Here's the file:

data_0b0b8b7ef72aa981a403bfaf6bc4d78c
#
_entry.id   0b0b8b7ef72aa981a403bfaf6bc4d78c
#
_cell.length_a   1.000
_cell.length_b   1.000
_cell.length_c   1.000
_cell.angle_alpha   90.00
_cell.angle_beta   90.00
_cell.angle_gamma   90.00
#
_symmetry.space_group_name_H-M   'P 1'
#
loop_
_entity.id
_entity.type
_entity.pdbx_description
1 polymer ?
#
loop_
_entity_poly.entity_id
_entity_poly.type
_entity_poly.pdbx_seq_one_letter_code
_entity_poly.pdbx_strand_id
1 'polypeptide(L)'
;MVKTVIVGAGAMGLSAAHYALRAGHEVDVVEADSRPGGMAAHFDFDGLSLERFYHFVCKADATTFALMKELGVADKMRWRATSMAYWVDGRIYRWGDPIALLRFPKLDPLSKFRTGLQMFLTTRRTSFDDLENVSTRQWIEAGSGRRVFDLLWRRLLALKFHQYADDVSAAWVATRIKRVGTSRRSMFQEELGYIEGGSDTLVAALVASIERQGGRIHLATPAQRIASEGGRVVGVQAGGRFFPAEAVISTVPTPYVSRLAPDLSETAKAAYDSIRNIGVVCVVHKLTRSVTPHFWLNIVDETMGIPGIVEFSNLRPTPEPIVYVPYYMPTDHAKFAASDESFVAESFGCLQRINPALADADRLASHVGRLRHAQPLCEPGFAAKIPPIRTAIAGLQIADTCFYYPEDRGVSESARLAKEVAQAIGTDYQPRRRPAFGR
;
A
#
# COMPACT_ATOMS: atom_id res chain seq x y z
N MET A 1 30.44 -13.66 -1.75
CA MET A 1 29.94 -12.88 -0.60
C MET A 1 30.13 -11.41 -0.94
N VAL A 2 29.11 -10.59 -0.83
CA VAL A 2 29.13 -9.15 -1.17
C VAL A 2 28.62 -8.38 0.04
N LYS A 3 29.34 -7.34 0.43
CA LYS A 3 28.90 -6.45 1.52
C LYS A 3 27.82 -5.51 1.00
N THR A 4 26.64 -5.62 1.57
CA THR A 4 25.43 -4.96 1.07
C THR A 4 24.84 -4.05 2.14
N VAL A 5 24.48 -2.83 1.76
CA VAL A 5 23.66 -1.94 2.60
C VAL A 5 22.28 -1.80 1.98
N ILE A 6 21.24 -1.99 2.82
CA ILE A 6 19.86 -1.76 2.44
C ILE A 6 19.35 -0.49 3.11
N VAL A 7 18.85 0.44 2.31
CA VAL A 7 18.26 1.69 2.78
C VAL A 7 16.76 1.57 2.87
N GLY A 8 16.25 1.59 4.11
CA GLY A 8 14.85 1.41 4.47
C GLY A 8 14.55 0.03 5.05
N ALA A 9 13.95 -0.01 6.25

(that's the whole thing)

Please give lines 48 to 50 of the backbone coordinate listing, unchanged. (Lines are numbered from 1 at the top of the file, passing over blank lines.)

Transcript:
C ILE A 6 19.35 -0.49 3.11
N VAL A 7 18.85 0.44 2.31
CA VAL A 7 18.26 1.69 2.78